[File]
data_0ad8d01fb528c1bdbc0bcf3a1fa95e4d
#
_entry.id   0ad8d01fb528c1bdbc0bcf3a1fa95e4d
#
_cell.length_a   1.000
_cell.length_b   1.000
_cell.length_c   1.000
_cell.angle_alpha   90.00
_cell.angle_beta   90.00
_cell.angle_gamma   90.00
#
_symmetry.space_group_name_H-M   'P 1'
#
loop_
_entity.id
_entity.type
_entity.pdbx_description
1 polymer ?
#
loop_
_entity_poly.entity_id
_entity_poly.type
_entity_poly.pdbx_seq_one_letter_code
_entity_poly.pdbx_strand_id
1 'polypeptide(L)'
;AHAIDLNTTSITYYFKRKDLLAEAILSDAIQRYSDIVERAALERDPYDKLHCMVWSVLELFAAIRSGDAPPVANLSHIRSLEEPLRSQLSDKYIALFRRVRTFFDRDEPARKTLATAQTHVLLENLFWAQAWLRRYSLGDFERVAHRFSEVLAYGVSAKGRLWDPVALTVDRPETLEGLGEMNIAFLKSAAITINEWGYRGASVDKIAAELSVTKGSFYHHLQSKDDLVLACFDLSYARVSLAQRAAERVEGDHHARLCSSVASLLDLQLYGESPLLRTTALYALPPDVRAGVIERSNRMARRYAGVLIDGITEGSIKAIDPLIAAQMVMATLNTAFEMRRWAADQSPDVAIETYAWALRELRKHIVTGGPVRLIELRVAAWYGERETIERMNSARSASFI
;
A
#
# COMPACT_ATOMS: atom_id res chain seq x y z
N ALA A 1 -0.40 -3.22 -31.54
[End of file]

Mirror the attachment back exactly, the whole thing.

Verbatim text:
data_0ad8d01fb528c1bdbc0bcf3a1fa95e4d
#
_entry.id   0ad8d01fb528c1bdbc0bcf3a1fa95e4d
#
_cell.length_a   1.000
_cell.length_b   1.000
_cell.length_c   1.000
_cell.angle_alpha   90.00
_cell.angle_beta   90.00
_cell.angle_gamma   90.00
#
_symmetry.space_group_name_H-M   'P 1'
#
loop_
_entity.id
_entity.type
_entity.pdbx_description
1 polymer ?
#
loop_
_entity_poly.entity_id
_entity_poly.type
_entity_poly.pdbx_seq_one_letter_code
_entity_poly.pdbx_strand_id
1 'polypeptide(L)'
;AHAIDLNTTSITYYFKRKDLLAEAILSDAIQRYSDIVERAALERDPYDKLHCMVWSVLELFAAIRSGDAPPVANLSHIRSLEEPLRSQLSDKYIALFRRVRTFFDRDEPARKTLATAQTHVLLENLFWAQAWLRRYSLGDFERVAHRFSEVLAYGVSAKGRLWDPVALTVDRPETLEGLGEMNIAFLKSAAITINEWGYRGASVDKIAAELSVTKGSFYHHLQSKDDLVLACFDLSYARVSLAQRAAERVEGDHHARLCSSVASLLDLQLYGESPLLRTTALYALPPDVRAGVIERSNRMARRYAGVLIDGITEGSIKAIDPLIAAQMVMATLNTAFEMRRWAADQSPDVAIETYAWALRELRKHIVTGGPVRLIELRVAAWYGERETIERMNSARSASFI
;
A
#
# COMPACT_ATOMS: atom_id res chain seq x y z
N ALA A 1 -0.40 -3.22 -31.54